Good leaders need to hold the members of their team accountable for performance. The best way to accomplish this is by motivating them to be accountable. Dwight Eisenhower said, “Leadership is getting people to do what you want them to do because they want to do it.” Many times we fear having a discussion about results and performance because we feel we will not change behavior and we might create alienation. However, you will have continued failure if you do nothing and refuse to hold people accountable for results.
How does a manager hold members of the staff responsible for performance? What about an employee who needs help but fears asking for help? The results can be devastating when we fail to have accountability discussions.
The book, “Crucial Confrontations”, by Kerry Patterson, Joseph Grenny, Ron McMillan, and Al Switzer really talks about this topic. How do we handle missed commitments, failed promises, and bad behavior with regard to our staff, our boss, our spouse, our children, or any other relationship?
The way I see it the decision to hold an accountability conversation is similar to setting a goal. Why do you want to do it? What will be the benefits of doing it? What will be the consequences of not doing it? Then make sure you know the root problem. Then you must communicate where the promise has not been fulfilled or where the disappointment occurred. The book points out where a lack of confrontation resulted in failure.
I had the opportunity to test the accountability issue recently with one of my restaurant chain clients. We were doing cascade meetings of the results of an employee engagement survey. The staff had identified things that made it harder for customers to do business with the restaurant chain. They also felt they were not informed on certain things that affect their ability to do their job.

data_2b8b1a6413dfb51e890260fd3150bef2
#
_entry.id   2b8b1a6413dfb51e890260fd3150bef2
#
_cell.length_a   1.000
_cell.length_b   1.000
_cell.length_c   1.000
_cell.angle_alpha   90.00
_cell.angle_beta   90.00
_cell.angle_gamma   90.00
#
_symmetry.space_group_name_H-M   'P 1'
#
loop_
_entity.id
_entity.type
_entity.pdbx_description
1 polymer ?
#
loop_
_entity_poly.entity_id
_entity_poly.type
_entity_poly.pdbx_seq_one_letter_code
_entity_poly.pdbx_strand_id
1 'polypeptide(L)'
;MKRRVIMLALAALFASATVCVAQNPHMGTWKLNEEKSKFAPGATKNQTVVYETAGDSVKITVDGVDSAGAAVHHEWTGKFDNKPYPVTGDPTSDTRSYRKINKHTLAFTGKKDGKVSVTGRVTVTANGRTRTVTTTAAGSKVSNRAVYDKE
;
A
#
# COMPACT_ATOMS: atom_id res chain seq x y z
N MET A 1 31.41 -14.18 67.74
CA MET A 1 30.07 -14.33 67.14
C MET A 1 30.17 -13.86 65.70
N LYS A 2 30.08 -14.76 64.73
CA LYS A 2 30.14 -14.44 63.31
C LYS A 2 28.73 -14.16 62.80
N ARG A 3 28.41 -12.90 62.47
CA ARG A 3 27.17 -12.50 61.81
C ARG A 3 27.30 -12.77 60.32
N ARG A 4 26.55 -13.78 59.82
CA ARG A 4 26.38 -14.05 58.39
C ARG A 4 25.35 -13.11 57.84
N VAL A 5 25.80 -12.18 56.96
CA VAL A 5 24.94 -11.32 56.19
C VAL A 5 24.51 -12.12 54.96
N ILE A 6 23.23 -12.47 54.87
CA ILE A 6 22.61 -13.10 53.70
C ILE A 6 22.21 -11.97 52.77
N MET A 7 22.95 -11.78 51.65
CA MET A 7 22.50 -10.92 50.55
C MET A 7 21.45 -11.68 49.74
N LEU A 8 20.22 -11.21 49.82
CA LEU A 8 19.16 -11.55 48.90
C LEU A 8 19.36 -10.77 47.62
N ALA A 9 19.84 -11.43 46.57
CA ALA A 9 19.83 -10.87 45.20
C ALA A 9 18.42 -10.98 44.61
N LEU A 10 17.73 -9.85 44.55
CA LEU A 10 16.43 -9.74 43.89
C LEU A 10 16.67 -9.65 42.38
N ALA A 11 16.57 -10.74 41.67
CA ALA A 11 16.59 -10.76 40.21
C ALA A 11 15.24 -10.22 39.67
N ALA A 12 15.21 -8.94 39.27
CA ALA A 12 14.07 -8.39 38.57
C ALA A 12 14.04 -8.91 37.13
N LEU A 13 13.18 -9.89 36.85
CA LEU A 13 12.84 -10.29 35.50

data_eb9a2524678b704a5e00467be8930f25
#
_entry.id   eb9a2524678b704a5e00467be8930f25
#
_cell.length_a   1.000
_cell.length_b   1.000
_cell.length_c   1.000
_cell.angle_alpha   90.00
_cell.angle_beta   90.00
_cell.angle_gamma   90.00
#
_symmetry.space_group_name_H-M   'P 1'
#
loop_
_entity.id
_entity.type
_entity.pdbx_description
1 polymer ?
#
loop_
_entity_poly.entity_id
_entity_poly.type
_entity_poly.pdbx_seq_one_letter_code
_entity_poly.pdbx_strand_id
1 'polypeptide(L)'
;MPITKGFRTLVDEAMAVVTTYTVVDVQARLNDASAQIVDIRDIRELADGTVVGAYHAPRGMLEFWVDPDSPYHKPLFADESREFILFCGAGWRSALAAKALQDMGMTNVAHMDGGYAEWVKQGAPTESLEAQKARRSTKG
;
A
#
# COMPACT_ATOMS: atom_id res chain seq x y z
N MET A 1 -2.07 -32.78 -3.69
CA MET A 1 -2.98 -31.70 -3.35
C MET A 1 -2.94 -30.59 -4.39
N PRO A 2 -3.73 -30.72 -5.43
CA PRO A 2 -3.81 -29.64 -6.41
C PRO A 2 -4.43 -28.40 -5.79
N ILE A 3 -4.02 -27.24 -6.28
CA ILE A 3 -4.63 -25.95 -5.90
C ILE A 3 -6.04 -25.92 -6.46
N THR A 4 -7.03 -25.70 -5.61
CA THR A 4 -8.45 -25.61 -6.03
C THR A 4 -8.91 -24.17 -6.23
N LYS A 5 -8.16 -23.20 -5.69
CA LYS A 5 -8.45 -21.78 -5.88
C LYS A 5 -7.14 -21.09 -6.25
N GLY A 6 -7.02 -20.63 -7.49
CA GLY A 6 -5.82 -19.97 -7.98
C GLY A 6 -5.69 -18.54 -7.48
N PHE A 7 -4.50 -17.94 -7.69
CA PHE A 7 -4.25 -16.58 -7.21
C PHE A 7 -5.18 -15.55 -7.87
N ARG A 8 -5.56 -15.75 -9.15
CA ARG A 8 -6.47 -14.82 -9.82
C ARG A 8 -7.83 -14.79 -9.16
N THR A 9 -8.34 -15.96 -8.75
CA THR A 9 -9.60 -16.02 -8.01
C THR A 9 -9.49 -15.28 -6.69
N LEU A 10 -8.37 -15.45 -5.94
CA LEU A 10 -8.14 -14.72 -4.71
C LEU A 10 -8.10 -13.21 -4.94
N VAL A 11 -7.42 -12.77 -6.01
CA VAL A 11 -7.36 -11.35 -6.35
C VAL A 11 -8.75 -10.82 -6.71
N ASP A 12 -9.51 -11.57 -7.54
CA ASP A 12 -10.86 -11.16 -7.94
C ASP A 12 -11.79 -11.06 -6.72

Here is how they will fix these things, get the staff engaged, and hold them accountable. Here is also how the staff will want to be accountable. Management will invite the staff to work on goal planning for the chain. Part of goal planning involves identifying the possible obstacles to attaining the goals and then brainstorming for all possible solutions. Who is better to talk about obstacles and solutions than the people who are closest—the staff. The next step will involve outlining action steps and assignment of duties. Staff and management will work on this together and agree on who is accountable for what.
In the end this will result in a double win for staff and the organization. The staff has a say and understands the values and goals of the organization. But the staff is a stakeholder in this whole process. There is shared responsibility with management. When everyone has accountability positive results are assure. Both management and staff are fully engaged.
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